Episode 2: Lessons Learned from “Failure” with Josu Garcia de Albizu

Feb 21, 2023 | podcast | 0 comments

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You can find the full transcript for this episode at the bottom of this page

Founding a startup is not for the faint of heart. You’re surrounded by stressors – a fast paced environment, financial pressure, competition, and not to mention a high risk that your company will ultimately fail. Around 90% of startups fail, with 10% failing within the first year. However, no one starts a company with this in mind, and dealing with the stress of startup life coupled with a failing company, is likely to affect a founder’s mental health.

Many founders ultimately struggle to take on the role of a founder again after experiencing startup failure and burnout.

In this week’s episode of the Founders’ Fears & Failures podcast, we welcome Josu Garcia de Albizu, a second time founder who’s no stranger to the challenges of entrepreneurship. Josu shares his story of experiencing startup failure and burnout in his previous company and the lessons he learned along the way.

Join us as we dive into the story of how he bounced back from a failed company and the strategies he’s using to maintain his mental and emotional well-being as a second time founder. 

“Even if your company doesn’t make it, even if it could be considered a failure, there are so many positive things that you can take away from a situation like this. I would say that to try and fail is fine and it will definitely prepare you better for the next time.”

Josu is a seasoned product leader, originally from Spain, with more than 12 years of international experience in product management and software development. He has worked in companies such as Telefonica, Applause, and Deutsche Bahn, creating innovative products with a social impact and building cross-functional teams from scratch.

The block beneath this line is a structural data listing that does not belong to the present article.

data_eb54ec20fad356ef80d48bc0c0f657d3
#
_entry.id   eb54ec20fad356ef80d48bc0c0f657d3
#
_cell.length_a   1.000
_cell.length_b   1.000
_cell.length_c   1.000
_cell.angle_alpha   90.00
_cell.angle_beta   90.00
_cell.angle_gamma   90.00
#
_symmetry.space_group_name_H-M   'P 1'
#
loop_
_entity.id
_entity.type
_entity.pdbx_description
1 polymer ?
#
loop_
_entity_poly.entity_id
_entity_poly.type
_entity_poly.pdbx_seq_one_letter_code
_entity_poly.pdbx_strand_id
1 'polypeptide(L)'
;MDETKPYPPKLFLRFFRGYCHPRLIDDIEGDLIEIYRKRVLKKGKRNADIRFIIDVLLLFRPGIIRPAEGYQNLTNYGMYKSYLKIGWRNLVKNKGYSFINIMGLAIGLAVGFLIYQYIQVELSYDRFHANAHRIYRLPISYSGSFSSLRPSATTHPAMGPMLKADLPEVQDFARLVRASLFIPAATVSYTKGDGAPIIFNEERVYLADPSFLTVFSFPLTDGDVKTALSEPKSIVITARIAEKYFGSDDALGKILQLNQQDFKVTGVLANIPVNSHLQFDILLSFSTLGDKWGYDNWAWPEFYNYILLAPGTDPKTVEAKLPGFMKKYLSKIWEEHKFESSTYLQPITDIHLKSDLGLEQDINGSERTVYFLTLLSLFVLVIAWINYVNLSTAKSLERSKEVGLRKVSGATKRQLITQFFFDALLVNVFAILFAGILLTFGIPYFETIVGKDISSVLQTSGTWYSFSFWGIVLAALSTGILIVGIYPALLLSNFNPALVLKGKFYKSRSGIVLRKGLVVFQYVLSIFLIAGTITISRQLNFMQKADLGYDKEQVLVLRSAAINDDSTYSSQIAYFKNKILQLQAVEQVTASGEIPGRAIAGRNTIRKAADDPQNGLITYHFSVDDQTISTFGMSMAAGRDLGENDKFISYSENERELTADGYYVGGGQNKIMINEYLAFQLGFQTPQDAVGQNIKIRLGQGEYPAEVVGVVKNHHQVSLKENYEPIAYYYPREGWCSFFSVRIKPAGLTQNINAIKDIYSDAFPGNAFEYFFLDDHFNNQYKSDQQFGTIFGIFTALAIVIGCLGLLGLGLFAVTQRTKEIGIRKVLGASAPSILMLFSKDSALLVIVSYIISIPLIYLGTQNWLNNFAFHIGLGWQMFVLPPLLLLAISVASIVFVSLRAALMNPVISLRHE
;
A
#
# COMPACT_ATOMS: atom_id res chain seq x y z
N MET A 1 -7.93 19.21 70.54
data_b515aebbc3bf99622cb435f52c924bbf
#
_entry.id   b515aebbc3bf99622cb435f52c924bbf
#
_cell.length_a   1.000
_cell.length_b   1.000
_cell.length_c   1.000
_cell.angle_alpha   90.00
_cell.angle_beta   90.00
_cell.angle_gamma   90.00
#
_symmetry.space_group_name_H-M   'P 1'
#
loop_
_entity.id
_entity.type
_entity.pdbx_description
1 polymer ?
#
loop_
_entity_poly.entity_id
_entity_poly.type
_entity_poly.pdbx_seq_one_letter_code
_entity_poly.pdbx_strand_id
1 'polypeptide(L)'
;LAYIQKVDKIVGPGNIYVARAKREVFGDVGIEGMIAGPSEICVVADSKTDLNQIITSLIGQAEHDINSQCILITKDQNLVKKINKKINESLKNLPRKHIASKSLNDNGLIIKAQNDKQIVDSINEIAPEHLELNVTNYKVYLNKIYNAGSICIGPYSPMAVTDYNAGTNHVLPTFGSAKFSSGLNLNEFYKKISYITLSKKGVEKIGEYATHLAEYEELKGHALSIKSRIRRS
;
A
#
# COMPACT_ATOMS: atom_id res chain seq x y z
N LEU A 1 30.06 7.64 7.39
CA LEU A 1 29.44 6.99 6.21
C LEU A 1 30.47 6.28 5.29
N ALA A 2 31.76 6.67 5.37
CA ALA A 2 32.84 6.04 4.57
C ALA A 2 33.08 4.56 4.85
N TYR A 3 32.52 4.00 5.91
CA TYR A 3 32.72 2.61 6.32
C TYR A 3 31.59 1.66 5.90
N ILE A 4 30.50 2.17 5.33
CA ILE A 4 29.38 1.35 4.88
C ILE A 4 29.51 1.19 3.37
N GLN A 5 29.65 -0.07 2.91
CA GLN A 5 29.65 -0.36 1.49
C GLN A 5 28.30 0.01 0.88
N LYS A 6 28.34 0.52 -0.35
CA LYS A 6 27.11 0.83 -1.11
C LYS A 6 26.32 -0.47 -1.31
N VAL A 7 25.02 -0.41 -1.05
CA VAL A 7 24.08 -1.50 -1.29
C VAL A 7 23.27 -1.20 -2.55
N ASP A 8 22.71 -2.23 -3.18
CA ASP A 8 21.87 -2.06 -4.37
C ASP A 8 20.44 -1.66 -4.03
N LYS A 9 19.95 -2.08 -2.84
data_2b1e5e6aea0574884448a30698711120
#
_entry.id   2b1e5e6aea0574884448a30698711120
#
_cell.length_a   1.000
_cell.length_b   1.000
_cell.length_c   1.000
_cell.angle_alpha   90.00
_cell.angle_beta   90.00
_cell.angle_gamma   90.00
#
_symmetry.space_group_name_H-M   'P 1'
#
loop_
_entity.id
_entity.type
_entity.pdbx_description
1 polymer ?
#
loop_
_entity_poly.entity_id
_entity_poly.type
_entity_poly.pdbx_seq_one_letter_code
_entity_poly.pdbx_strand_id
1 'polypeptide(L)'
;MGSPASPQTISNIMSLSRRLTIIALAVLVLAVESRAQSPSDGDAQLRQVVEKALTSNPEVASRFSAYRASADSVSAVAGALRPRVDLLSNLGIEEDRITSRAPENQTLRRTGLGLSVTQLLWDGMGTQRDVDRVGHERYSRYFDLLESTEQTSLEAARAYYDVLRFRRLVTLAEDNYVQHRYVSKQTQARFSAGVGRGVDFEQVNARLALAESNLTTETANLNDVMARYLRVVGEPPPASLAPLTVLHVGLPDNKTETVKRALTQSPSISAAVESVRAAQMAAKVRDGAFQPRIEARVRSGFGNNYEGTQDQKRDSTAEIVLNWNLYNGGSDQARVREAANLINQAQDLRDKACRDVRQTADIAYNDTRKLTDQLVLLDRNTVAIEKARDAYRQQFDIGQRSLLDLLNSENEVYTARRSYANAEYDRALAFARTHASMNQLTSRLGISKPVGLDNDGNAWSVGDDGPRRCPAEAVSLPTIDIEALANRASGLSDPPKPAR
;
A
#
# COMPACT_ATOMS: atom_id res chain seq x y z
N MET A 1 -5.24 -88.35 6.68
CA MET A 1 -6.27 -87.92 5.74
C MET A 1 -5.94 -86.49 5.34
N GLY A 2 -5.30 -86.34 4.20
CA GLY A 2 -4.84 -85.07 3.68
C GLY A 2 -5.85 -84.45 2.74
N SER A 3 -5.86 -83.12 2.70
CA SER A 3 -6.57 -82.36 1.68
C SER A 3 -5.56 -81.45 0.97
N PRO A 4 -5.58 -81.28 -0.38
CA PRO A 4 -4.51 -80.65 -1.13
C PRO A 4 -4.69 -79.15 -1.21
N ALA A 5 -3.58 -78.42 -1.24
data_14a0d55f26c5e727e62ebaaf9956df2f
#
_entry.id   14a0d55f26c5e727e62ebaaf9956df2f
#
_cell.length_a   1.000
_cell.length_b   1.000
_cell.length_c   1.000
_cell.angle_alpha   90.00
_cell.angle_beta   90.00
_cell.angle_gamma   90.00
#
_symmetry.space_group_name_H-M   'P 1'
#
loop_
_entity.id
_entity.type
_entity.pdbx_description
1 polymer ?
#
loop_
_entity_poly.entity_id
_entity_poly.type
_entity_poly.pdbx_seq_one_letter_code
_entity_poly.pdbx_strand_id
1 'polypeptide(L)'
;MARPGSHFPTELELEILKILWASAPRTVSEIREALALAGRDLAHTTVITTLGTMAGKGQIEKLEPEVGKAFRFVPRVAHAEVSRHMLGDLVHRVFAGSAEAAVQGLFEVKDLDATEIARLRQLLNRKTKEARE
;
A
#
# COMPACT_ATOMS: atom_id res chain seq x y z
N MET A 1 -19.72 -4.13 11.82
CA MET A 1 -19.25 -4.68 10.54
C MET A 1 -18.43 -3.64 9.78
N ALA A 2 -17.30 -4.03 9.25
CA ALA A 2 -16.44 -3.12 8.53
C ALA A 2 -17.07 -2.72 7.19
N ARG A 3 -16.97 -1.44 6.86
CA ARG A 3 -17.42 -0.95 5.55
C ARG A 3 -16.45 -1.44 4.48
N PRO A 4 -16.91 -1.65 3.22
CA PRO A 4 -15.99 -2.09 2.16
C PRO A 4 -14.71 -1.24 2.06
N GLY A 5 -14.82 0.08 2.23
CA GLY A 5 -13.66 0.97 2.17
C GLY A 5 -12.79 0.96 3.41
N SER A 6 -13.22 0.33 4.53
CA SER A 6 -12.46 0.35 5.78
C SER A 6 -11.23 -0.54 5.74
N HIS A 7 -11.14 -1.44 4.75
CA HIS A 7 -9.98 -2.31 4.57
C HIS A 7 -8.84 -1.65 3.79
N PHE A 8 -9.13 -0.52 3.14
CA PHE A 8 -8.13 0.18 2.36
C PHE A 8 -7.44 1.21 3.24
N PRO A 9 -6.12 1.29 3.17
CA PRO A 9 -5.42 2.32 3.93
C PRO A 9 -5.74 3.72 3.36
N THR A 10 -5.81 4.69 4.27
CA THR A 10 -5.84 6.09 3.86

His current role is as the Chief Product Officer and co-Founder of Likeminded, a Berlin-based digital health startup that provides employees with fast, easy, and secure access to various, high-quality mental health care formats.

Josu’s first experience as a co-founder was at Wiffinity, a mobile platform that provided free WiFi to tourists, which he co-founded in 2013. His time as co-founder could be described as an “emotional rollercoaster ride” that lasted until the European Union announced the end of roaming charges in 2016, making Wi-Fi businesses less interesting for investors.

Whether or not you’ve experienced startup failure and burnout yourself, Josu’s story is a must-listen for anyone looking to navigate the journey of entrepreneurship with resilience and determination.

What You’ll Learn in this Episode:

  • How to redefine failure as a founder
  • Tips for founders who want to avoid burnout
  • The dangers of the “perfect entrepreneur” image
  • What helped Josu feel ready to return to a founder role and accept his position as a second time founder
  • What investors need to hear about founders’ mental health.

Find Josu Online:

Resources Mentioned on the Show

  • “Life can only be understood backwards, but must be lived forwards” – Søren Kierkegaard
  • List of resources to help you find a coach, therapist, or peer support If you’d like additional support for your mental and emotional well-being as a founder

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Want to connect further? Get in touch with Melissa on social media:

Want to work with Melissa?

Schedule your free discovery call HERE.

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Did you enjoy listening to this episode? Leave your review on Apple podcasts or Spotify.

Disclaimer: The Founders’ Fears & Failures is for educational, informational, and entertainment purposes only. It is not meant to be used for personal health advice and should not be construed to constitute personal or professional consultation or guidance, or to replace medical or mental health treatment. The opinions expressed by this podcast, including the podcast guests, are not meant to replace the advice of your healthcare provider. Always seek the advice of a medical or mental health provider regarding any questions or concerns you have about your medical and/or mental health needs. If you are in crisis, please visit this website to find a list of suicide hotlines around the globe. 

Episode Transcript:

Melissa: In today’s episode we’ll be discussing the thing that no one hopes for when they become a founder – coping with the stress of a failed company. In the case of our guest it was coupled with an experience of burnout and we’ll be exploring how he dealt with these setbacks, and what helped him recover so he could return to the world of entrepreneurship as a second time founder, and what he’s doing differently this time around.